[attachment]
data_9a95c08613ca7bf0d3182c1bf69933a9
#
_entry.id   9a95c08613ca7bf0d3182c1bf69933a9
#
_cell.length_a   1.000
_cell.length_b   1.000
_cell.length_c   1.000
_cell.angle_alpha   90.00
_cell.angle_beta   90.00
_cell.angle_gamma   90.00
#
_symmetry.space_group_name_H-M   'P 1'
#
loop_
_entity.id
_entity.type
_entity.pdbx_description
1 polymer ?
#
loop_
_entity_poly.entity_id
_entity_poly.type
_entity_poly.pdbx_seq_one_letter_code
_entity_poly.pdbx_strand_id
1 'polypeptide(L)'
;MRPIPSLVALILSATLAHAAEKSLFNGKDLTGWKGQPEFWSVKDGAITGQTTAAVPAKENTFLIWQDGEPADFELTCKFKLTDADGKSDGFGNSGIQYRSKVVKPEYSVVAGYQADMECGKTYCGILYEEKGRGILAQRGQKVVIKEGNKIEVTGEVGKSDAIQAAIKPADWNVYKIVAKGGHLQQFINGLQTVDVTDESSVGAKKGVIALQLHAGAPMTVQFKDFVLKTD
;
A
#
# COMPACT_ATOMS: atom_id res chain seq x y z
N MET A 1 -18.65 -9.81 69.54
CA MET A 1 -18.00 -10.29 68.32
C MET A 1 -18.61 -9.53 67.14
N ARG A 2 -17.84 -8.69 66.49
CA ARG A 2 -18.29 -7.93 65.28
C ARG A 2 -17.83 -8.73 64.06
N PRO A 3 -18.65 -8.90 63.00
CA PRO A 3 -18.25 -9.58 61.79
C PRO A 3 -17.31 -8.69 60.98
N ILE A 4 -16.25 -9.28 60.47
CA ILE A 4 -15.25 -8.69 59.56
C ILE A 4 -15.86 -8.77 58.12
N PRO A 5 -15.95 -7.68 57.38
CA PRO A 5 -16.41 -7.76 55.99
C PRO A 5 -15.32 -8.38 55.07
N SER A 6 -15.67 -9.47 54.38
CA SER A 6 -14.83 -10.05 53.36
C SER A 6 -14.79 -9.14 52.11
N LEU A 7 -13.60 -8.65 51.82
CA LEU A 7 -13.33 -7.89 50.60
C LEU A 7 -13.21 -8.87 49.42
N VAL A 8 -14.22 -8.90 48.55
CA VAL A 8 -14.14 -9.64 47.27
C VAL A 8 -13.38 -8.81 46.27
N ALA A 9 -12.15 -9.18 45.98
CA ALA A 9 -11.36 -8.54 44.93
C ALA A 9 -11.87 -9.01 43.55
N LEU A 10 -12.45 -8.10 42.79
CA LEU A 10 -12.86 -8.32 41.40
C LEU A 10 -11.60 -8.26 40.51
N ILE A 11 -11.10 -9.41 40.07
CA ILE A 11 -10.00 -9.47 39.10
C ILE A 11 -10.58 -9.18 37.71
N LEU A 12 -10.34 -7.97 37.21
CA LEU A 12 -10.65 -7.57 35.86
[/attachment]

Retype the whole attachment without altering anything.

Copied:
data_9a95c08613ca7bf0d3182c1bf69933a9
#
_entry.id   9a95c08613ca7bf0d3182c1bf69933a9
#
_cell.length_a   1.000
_cell.length_b   1.000
_cell.length_c   1.000
_cell.angle_alpha   90.00
_cell.angle_beta   90.00
_cell.angle_gamma   90.00
#
_symmetry.space_group_name_H-M   'P 1'
#
loop_
_entity.id
_entity.type
_entity.pdbx_description
1 polymer ?
#
loop_
_entity_poly.entity_id
_entity_poly.type
_entity_poly.pdbx_seq_one_letter_code
_entity_poly.pdbx_strand_id
1 'polypeptide(L)'
;MRPIPSLVALILSATLAHAAEKSLFNGKDLTGWKGQPEFWSVKDGAITGQTTAAVPAKENTFLIWQDGEPADFELTCKFKLTDADGKSDGFGNSGIQYRSKVVKPEYSVVAGYQADMECGKTYCGILYEEKGRGILAQRGQKVVIKEGNKIEVTGEVGKSDAIQAAIKPADWNVYKIVAKGGHLQQFINGLQTVDVTDESSVGAKKGVIALQLHAGAPMTVQFKDFVLKTD
;
A
#
# COMPACT_ATOMS: atom_id res chain seq x y z
N MET A 1 -18.65 -9.81 69.54
CA MET A 1 -18.00 -10.29 68.32
C MET A 1 -18.61 -9.53 67.14
N ARG A 2 -17.84 -8.69 66.49
CA ARG A 2 -18.29 -7.93 65.28
C ARG A 2 -17.83 -8.73 64.06
N PRO A 3 -18.65 -8.90 63.00
CA PRO A 3 -18.25 -9.58 61.79
C PRO A 3 -17.31 -8.69 60.98
N ILE A 4 -16.25 -9.28 60.47
CA ILE A 4 -15.25 -8.69 59.56
C ILE A 4 -15.86 -8.77 58.12
N PRO A 5 -15.95 -7.68 57.38
CA PRO A 5 -16.41 -7.76 55.99
C PRO A 5 -15.32 -8.38 55.07
N SER A 6 -15.67 -9.47 54.38
CA SER A 6 -14.83 -10.05 53.36
C SER A 6 -14.79 -9.14 52.11
N LEU A 7 -13.60 -8.65 51.82
CA LEU A 7 -13.33 -7.89 50.60
C LEU A 7 -13.21 -8.87 49.42
N VAL A 8 -14.22 -8.90 48.55
CA VAL A 8 -14.14 -9.64 47.27
C VAL A 8 -13.38 -8.81 46.27
N ALA A 9 -12.15 -9.18 45.98
CA ALA A 9 -11.36 -8.54 44.93
C ALA A 9 -11.87 -9.01 43.55
N LEU A 10 -12.45 -8.10 42.79
CA LEU A 10 -12.86 -8.32 41.40
C LEU A 10 -11.60 -8.26 40.51
N ILE A 11 -11.10 -9.41 40.07
CA ILE A 11 -10.00 -9.47 39.10
C ILE A 11 -10.58 -9.18 37.71
N LEU A 12 -10.34 -7.97 37.21
CA LEU A 12 -10.65 -7.57 35.86